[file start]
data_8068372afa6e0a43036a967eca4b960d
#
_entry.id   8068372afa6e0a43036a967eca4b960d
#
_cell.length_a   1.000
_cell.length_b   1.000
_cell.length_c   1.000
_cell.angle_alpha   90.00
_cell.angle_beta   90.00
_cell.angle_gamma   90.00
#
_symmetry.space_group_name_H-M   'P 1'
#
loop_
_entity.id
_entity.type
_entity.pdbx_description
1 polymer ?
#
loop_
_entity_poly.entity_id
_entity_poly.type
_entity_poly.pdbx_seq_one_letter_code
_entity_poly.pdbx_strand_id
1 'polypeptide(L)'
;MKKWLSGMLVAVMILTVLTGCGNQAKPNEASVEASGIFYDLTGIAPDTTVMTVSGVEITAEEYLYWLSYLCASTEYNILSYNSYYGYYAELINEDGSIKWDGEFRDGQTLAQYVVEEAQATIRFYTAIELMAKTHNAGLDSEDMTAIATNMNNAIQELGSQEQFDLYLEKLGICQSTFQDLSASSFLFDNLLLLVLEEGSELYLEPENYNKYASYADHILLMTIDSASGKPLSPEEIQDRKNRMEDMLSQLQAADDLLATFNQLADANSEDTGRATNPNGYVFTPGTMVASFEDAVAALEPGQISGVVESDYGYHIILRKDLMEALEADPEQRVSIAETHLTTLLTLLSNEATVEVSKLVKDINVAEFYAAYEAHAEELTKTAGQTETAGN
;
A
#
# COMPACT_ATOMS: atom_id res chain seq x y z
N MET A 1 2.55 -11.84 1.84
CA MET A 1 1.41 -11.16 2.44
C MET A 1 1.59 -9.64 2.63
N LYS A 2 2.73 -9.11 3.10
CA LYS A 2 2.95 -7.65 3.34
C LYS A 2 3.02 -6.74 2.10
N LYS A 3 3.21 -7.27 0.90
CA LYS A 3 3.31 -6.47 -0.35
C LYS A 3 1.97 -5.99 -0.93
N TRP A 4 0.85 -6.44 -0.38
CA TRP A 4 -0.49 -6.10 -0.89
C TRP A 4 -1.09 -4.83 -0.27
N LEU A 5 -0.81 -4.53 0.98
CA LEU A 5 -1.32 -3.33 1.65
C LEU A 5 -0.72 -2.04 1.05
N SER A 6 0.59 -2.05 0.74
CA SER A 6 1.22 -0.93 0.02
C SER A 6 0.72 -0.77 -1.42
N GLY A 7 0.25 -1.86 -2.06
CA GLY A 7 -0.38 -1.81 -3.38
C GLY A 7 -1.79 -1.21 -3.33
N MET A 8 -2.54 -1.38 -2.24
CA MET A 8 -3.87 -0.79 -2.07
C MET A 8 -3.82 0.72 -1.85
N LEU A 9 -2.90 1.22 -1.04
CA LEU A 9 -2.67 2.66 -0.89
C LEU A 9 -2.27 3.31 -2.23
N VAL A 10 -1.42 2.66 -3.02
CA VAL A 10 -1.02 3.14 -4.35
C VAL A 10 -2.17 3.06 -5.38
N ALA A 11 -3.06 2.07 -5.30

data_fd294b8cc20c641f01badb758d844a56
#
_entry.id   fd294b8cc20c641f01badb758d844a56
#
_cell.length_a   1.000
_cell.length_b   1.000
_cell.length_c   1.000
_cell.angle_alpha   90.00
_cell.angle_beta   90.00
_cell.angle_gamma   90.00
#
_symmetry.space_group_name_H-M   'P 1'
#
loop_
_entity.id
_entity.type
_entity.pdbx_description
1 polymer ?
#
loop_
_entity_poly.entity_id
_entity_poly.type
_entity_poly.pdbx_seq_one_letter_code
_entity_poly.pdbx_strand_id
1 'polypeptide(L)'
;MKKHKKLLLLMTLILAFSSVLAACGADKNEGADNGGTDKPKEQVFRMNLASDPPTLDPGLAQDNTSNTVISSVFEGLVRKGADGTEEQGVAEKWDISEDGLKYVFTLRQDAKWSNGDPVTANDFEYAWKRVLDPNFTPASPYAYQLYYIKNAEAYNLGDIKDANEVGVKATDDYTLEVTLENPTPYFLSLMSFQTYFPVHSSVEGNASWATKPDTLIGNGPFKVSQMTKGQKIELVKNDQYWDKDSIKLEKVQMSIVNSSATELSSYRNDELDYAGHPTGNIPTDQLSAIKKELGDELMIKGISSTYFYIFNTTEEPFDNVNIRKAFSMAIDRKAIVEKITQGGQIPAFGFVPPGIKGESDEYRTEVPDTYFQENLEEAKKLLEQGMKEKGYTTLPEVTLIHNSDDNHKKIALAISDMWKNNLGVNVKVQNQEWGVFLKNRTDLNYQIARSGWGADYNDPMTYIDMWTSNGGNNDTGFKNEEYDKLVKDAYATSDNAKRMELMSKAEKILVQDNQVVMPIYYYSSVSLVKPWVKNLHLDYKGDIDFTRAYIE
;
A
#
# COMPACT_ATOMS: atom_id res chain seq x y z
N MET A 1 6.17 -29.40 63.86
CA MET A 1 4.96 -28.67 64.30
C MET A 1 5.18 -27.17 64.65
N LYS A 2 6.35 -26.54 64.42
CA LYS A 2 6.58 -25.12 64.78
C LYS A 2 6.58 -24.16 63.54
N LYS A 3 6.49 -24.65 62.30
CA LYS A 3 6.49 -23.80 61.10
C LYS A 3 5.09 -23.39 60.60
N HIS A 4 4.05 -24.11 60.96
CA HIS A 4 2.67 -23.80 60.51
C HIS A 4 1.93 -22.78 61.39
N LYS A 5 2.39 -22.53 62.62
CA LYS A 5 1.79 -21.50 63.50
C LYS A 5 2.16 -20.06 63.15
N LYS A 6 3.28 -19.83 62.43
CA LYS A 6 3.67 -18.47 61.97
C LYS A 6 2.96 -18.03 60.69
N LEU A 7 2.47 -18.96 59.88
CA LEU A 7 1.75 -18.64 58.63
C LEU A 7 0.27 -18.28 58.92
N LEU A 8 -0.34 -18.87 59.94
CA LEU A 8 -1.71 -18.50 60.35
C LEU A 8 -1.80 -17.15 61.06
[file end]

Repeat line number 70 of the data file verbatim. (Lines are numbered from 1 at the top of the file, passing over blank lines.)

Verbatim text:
_cell.angle_beta   90.00